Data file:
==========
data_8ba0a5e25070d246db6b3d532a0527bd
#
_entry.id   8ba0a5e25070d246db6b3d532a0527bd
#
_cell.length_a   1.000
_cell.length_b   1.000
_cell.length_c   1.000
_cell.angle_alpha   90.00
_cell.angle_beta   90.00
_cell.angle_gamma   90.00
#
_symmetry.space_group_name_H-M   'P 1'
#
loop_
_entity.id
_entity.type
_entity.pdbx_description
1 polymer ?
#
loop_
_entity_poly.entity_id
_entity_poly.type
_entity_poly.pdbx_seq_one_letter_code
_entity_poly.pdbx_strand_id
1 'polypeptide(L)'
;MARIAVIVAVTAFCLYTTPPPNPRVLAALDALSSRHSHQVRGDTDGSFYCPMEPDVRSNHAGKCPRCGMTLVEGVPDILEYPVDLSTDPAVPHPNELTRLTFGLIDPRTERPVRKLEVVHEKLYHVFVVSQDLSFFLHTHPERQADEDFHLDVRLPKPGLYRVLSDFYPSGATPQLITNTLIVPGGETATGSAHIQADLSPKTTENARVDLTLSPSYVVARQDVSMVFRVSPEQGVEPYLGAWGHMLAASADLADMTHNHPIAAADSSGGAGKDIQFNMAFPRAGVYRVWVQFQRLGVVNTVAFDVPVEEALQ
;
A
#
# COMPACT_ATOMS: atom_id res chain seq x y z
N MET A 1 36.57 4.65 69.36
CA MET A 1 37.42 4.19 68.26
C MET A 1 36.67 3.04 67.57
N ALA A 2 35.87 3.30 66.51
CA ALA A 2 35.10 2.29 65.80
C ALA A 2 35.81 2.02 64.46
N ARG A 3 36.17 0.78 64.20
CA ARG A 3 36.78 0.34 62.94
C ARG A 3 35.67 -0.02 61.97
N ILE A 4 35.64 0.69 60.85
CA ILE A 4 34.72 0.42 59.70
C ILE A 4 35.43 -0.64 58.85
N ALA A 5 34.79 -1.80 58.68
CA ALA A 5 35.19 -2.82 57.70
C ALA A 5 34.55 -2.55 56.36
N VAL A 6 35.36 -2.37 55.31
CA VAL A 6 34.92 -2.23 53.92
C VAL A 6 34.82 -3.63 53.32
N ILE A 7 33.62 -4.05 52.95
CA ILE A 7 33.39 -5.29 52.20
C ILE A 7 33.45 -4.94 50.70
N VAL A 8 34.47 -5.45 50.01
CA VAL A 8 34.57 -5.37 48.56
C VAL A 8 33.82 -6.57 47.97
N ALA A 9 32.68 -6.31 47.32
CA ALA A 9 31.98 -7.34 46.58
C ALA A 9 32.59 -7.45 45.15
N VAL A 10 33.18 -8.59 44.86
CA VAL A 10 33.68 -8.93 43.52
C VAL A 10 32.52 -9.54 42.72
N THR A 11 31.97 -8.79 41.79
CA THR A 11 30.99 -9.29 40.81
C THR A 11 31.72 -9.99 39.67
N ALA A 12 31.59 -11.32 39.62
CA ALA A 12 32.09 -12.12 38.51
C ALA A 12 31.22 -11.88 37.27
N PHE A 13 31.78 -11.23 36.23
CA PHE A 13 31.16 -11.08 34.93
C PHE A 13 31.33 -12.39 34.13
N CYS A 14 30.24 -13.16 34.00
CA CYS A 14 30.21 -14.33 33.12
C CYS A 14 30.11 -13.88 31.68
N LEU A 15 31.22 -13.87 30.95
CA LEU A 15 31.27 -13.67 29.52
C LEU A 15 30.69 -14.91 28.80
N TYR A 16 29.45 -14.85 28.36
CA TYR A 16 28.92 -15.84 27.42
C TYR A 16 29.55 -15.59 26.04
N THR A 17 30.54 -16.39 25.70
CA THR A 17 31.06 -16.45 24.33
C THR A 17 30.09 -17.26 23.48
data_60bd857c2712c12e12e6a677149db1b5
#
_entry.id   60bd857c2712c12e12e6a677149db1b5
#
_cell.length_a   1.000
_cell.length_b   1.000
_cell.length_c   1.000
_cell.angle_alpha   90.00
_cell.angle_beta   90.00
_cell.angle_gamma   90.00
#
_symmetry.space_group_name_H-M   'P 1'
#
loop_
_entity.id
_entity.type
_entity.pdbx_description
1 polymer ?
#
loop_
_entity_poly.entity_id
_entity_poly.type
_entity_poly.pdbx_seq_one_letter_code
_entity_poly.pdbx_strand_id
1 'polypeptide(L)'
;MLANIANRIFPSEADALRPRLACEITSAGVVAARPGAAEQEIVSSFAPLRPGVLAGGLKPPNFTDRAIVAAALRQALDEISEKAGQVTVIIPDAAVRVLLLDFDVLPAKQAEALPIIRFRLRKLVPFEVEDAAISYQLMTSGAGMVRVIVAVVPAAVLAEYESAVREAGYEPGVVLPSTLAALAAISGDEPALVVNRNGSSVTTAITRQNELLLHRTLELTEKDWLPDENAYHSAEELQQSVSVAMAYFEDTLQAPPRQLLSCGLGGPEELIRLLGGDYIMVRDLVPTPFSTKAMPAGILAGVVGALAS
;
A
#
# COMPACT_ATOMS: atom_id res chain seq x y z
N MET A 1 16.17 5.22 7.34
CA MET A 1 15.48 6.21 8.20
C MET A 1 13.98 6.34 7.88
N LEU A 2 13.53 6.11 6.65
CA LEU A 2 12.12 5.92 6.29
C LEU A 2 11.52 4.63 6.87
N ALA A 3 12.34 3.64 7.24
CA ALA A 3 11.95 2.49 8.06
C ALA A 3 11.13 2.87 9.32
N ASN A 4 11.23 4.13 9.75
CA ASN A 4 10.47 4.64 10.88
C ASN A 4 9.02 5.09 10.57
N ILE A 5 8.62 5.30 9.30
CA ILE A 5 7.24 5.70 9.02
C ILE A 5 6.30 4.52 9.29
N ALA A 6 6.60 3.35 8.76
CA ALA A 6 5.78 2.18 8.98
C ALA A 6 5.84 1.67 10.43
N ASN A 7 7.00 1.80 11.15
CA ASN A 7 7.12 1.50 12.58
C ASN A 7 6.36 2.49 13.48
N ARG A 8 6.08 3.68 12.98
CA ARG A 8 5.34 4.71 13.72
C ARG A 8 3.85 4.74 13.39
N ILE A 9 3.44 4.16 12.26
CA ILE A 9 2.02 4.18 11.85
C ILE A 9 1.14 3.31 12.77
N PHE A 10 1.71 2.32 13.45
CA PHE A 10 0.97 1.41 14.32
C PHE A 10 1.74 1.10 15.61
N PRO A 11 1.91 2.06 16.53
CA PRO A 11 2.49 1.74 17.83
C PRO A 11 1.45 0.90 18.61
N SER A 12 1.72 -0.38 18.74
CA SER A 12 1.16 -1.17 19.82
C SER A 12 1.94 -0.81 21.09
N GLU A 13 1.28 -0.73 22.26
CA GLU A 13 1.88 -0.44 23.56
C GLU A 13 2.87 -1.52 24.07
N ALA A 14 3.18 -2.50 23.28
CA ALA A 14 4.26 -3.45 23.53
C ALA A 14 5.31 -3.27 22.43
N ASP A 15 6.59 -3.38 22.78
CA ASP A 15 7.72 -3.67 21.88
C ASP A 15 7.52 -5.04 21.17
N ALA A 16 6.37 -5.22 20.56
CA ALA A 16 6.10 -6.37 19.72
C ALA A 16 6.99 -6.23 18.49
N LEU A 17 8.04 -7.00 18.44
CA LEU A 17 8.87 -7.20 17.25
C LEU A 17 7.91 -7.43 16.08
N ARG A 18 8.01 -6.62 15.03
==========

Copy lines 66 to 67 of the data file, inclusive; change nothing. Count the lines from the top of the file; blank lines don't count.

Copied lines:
C ALA A 12 31.22 -11.88 37.27
N PHE A 13 31.78 -11.23 36.23